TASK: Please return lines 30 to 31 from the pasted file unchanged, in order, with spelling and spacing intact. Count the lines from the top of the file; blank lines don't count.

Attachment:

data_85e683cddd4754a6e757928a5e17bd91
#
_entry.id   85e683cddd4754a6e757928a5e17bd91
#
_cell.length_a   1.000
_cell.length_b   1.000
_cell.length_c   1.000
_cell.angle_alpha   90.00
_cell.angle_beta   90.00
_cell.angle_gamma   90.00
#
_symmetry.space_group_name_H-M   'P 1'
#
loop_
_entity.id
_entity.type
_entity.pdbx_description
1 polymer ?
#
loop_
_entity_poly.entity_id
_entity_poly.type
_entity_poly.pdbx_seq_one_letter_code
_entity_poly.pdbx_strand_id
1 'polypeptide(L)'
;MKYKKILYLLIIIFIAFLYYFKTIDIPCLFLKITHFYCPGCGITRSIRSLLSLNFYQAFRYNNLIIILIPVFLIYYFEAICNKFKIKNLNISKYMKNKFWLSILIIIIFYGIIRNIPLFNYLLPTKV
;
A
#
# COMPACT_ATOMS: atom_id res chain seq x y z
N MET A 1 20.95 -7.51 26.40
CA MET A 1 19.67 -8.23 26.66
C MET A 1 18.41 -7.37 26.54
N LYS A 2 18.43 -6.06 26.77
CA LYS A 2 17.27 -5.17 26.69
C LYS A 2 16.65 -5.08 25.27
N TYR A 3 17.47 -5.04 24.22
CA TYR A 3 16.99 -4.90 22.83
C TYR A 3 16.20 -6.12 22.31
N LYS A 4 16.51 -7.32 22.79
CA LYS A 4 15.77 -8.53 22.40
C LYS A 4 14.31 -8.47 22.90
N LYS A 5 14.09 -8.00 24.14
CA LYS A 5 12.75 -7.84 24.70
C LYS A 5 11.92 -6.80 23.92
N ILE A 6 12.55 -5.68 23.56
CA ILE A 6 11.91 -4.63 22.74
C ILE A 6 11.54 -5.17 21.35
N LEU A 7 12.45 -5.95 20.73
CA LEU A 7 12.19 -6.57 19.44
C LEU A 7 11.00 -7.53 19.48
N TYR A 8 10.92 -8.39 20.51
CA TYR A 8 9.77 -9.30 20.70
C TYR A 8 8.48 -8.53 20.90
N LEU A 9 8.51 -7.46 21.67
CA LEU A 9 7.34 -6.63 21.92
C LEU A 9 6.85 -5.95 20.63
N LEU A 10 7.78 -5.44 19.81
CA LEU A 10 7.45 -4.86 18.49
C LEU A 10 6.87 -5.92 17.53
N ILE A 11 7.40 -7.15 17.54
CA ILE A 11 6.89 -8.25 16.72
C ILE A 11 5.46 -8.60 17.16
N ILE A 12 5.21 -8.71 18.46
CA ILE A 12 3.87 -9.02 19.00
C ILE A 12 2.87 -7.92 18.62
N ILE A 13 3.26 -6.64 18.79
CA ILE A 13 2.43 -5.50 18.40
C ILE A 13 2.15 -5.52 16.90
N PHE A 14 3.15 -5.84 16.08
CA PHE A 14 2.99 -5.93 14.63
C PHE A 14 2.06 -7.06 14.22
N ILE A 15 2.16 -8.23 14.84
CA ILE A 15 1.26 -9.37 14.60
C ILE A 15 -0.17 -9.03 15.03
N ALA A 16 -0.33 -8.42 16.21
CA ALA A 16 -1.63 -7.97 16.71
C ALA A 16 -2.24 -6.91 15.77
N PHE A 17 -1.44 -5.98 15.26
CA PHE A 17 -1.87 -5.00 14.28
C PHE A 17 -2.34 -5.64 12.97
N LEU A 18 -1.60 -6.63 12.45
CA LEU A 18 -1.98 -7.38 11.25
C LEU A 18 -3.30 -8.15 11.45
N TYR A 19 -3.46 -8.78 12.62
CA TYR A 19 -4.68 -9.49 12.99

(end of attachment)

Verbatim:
# COMPACT_ATOMS: atom_id res chain seq x y z
N MET A 1 20.95 -7.51 26.40